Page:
Hope Is Pink

“Hope is pink” Photographer Prince Gyasi shows the beauty of bright colors with a deeper meaning

Paint, or pixels? That’s the question that Prince Gyasi wants you to ask when you see his work.

Through his iPhone lens, the Ghanian visual artist captures the world as a hyper colorful place full of hope and beauty, wielding his smartphone to tell stories about knowledge, education, hope, guidance, parenthood, and creativity. Manipulating his photos digitally to enhance or change colors, he straddles a line between artistic styles that makes him hard to label.


Gyasi started taking pictures in 2011 with his Blackberry, snapshotting his friends and family.  2014 he bought his first iPhone and got more and more into the process of editing. Back in the days, Gyasi could barely afford that phone, a professional equipment was far out of reach. But even as that has changed by now, he still likes to do his shoots with the handy mobile. “As an artist, you have to do something of your own, something that sets you apart from the others”

“It’s not about the tool, it’s your mind. It’s about the story that you want to tell.”

Prince Gyasi

His ongoing BoxedKids project is a case in point. Launched in 2017, the non-profit Organisation focuses on the underprivileged children who live in the fishing community of Jamestown one of the oldest districts of Ghana’s capital Accra– and also one of the city’s poorest. Lack of education and opportunities leave children here stuck in a cycle of poverty, growing up missing out on opportunities and privileges they’d get from education, said Gyasi, who grew up in Accra, and who knows the struggle first-hand.  “I feel I’m one of the lucky ones because I could have been on the streets like most of the kids in Jamestown,” said Gyasi. “I’m very privileged”. He is determined to help others break the cycle, too.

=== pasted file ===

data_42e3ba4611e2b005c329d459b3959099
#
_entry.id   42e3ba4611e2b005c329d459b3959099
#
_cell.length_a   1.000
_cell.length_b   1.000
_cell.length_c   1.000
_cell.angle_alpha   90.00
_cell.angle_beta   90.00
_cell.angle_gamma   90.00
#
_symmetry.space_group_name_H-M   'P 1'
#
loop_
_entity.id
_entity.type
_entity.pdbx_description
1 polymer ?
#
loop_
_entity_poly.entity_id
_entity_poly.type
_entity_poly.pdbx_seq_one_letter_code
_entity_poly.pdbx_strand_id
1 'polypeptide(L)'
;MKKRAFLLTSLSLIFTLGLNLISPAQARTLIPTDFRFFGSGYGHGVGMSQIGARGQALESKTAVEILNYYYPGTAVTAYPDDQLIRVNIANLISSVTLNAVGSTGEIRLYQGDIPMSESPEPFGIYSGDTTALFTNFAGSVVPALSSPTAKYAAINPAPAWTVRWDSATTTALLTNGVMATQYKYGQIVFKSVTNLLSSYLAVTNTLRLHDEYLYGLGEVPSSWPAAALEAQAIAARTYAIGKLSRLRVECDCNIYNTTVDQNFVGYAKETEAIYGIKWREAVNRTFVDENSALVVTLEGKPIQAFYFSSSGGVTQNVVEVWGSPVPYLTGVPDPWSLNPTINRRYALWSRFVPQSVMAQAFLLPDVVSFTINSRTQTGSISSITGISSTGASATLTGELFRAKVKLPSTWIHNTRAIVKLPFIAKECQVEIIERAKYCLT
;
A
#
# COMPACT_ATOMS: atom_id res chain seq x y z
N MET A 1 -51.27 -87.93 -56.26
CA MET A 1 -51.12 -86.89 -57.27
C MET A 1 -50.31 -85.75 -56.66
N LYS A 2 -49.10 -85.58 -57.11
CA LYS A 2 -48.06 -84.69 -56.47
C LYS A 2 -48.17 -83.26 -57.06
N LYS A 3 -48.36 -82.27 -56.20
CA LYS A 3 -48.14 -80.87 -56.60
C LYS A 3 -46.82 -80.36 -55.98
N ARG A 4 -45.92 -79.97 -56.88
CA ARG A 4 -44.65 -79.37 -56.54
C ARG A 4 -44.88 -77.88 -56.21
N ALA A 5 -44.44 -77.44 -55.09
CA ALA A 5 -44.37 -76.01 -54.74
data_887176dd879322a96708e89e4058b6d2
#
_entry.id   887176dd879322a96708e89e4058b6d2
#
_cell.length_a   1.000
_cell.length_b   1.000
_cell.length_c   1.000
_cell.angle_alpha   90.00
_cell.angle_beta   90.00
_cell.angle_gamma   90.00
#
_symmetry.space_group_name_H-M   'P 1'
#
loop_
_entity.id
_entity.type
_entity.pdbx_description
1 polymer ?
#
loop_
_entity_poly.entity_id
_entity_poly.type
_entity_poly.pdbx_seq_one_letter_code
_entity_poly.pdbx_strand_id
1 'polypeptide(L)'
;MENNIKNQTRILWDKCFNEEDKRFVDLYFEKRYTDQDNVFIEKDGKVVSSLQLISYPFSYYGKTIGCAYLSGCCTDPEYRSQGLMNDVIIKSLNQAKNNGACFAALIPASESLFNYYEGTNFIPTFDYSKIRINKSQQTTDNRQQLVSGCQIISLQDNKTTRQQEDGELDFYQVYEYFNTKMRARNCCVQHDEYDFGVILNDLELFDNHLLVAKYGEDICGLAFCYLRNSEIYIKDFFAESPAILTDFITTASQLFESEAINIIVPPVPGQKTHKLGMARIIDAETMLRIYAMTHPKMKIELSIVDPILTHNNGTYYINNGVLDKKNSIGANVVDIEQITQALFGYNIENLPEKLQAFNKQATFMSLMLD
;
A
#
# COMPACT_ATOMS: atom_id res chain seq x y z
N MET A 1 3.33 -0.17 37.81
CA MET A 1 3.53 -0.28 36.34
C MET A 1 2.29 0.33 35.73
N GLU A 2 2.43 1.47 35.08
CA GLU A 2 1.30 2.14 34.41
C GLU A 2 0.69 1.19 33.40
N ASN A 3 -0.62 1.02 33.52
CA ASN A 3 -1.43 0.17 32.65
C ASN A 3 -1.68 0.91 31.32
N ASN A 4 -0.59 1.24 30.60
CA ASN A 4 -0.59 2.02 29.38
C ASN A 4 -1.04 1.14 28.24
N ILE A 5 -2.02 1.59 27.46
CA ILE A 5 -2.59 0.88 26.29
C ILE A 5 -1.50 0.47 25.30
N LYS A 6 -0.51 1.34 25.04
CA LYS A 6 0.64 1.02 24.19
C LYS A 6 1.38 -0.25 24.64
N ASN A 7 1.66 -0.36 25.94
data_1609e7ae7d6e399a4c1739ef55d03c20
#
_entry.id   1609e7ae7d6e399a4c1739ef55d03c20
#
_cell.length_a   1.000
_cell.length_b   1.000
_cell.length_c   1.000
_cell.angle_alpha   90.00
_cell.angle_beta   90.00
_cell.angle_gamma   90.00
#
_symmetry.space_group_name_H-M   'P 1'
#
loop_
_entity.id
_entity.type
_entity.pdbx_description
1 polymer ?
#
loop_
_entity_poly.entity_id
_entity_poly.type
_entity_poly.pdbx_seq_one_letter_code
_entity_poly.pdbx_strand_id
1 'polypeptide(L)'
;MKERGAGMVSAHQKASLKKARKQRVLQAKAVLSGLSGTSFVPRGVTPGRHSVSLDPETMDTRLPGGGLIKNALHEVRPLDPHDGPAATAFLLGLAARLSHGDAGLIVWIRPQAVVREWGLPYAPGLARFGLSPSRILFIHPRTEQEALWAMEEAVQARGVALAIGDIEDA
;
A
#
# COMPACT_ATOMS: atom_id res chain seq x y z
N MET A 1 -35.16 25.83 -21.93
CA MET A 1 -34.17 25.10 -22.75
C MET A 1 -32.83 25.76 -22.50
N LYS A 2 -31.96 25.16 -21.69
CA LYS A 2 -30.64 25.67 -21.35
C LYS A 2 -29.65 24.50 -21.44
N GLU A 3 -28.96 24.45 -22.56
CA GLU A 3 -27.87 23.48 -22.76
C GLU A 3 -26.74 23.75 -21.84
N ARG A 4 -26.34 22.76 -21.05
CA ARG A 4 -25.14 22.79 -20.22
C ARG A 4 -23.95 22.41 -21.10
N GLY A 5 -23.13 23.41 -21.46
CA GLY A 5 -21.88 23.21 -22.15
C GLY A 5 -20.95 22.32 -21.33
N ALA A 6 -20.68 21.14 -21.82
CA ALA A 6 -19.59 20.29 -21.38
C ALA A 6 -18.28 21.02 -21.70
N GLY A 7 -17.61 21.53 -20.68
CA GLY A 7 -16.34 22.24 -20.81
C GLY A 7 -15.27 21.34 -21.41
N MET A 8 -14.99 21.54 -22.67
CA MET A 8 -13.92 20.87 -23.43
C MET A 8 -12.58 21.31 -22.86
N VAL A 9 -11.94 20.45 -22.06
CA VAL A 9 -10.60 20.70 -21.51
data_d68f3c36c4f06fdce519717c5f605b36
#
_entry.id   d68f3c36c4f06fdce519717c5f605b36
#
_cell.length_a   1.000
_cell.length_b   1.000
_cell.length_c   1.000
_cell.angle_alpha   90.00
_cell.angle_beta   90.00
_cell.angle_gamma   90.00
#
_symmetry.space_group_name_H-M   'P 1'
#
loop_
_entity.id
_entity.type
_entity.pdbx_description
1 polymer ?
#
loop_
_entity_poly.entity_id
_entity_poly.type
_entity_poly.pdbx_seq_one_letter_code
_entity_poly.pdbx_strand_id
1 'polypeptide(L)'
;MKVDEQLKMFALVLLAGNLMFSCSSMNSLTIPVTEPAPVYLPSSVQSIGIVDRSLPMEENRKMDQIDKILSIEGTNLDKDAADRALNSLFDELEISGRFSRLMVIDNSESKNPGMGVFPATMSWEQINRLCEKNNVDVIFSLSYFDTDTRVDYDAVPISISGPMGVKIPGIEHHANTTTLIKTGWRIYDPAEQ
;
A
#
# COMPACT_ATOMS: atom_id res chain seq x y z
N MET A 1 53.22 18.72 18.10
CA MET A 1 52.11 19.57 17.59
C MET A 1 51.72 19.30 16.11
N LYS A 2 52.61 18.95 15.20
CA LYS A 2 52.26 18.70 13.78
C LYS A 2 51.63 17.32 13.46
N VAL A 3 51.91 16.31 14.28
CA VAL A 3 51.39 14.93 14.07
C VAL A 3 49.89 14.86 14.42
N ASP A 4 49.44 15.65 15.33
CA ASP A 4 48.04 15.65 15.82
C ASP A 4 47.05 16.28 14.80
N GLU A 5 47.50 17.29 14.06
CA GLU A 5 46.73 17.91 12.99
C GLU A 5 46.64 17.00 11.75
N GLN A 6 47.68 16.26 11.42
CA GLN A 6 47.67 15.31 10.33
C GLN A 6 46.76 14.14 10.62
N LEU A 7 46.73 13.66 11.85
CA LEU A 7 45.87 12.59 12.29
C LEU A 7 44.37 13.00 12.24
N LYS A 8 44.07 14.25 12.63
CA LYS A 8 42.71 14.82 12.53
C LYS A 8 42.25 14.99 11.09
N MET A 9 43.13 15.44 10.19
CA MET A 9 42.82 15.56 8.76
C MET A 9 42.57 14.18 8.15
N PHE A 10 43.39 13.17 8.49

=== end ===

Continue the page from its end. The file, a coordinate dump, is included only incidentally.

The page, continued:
Because of his Synaesthesia, a condition that causes connections between letters, words, emotions, or other sensual experiences and colors, Gyasi chooses the colors of his art pieces with special care. Hope is pink, calmness is blue, white feels like victory, and red like sacrifice. This means, his use of colors is far from random. It always has a meaning, deeply intertwined into the issue of the art piece. Gyasi wants to use his unique connection between colors and emotions to transfer the hope he has in his country and the “boxed kids”. He wants them to look at the pictures and not get sad but hopeful, that they can achieve something great in the future.


In the last years, interest in Gyasi skyrocketed: 2018 Apple launched a campaign with the iconic iPhone user. 2020 inquiries for his work more than doubled at art fairs hosted by Artsy, which describes itself as the world’s largest online marketplace for fine art. And he jumped from 54th place on Artsy’s most in-demand photographers list to number two. After a recent collaboration with Virgil Abloh’s “Off White” fashion label, Gyasi shows no signs of slowing down. Instead, he is eager to explore the creative intersections between visual art and film, music and design.

In November, his art will be exhibited at Paris Photo, the largest international photography art fair.


With an iPhone in his hand and bright colors in his mind, Prince Gyasi has formed a unique style, unbound from form, medium, and mode.

“I’m creating my own world, rather than letting the world create me”

to see more of Prince Gyasi´s work check out his Instagram, @princejyesi or go to Prince Gyasi – Nil Gallery